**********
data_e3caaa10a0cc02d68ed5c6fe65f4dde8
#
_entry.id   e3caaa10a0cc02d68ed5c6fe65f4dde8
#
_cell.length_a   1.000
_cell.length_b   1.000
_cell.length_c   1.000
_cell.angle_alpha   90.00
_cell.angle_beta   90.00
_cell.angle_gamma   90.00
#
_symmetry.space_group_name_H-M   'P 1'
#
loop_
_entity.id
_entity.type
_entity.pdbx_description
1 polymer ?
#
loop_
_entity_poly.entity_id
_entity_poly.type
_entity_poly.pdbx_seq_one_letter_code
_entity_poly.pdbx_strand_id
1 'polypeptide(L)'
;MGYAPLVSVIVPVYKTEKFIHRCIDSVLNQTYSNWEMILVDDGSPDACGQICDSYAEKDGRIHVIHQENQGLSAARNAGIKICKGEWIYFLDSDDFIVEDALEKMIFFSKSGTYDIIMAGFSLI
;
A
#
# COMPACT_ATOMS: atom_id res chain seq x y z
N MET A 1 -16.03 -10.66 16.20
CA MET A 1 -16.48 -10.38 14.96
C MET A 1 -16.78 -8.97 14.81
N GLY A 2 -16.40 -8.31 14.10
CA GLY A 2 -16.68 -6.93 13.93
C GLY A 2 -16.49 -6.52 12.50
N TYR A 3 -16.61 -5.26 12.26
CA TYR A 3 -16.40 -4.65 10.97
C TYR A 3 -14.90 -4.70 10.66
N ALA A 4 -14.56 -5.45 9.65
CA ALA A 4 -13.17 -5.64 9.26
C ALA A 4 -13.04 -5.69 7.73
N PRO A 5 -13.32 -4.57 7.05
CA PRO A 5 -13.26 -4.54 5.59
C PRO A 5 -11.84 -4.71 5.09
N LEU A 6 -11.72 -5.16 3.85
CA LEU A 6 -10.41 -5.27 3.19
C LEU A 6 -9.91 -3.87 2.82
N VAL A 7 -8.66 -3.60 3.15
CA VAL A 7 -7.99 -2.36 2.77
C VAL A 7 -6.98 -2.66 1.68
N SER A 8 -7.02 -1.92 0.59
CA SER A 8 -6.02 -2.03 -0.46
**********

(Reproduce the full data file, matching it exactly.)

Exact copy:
data_e3caaa10a0cc02d68ed5c6fe65f4dde8
#
_entry.id   e3caaa10a0cc02d68ed5c6fe65f4dde8
#
_cell.length_a   1.000
_cell.length_b   1.000
_cell.length_c   1.000
_cell.angle_alpha   90.00
_cell.angle_beta   90.00
_cell.angle_gamma   90.00
#
_symmetry.space_group_name_H-M   'P 1'
#
loop_
_entity.id
_entity.type
_entity.pdbx_description
1 polymer ?
#
loop_
_entity_poly.entity_id
_entity_poly.type
_entity_poly.pdbx_seq_one_letter_code
_entity_poly.pdbx_strand_id
1 'polypeptide(L)'
;MGYAPLVSVIVPVYKTEKFIHRCIDSVLNQTYSNWEMILVDDGSPDACGQICDSYAEKDGRIHVIHQENQGLSAARNAGIKICKGEWIYFLDSDDFIVEDALEKMIFFSKSGTYDIIMAGFSLI
;
A
#
# COMPACT_ATOMS: atom_id res chain seq x y z
N MET A 1 -16.03 -10.66 16.20
CA MET A 1 -16.48 -10.38 14.96
C MET A 1 -16.78 -8.97 14.81
N GLY A 2 -16.40 -8.31 14.10
CA GLY A 2 -16.68 -6.93 13.93
C GLY A 2 -16.49 -6.52 12.50
N TYR A 3 -16.61 -5.26 12.26
CA TYR A 3 -16.40 -4.65 10.97
C TYR A 3 -14.90 -4.70 10.66
N ALA A 4 -14.56 -5.45 9.65
CA ALA A 4 -13.17 -5.64 9.26
C ALA A 4 -13.04 -5.69 7.73
N PRO A 5 -13.32 -4.57 7.05
CA PRO A 5 -13.26 -4.54 5.59
C PRO A 5 -11.84 -4.71 5.09
N LEU A 6 -11.72 -5.16 3.85
CA LEU A 6 -10.41 -5.27 3.19
C LEU A 6 -9.91 -3.87 2.82
N VAL A 7 -8.66 -3.60 3.15
CA VAL A 7 -7.99 -2.36 2.77
C VAL A 7 -6.98 -2.66 1.68
N SER A 8 -7.02 -1.92 0.59
CA SER A 8 -6.02 -2.03 -0.46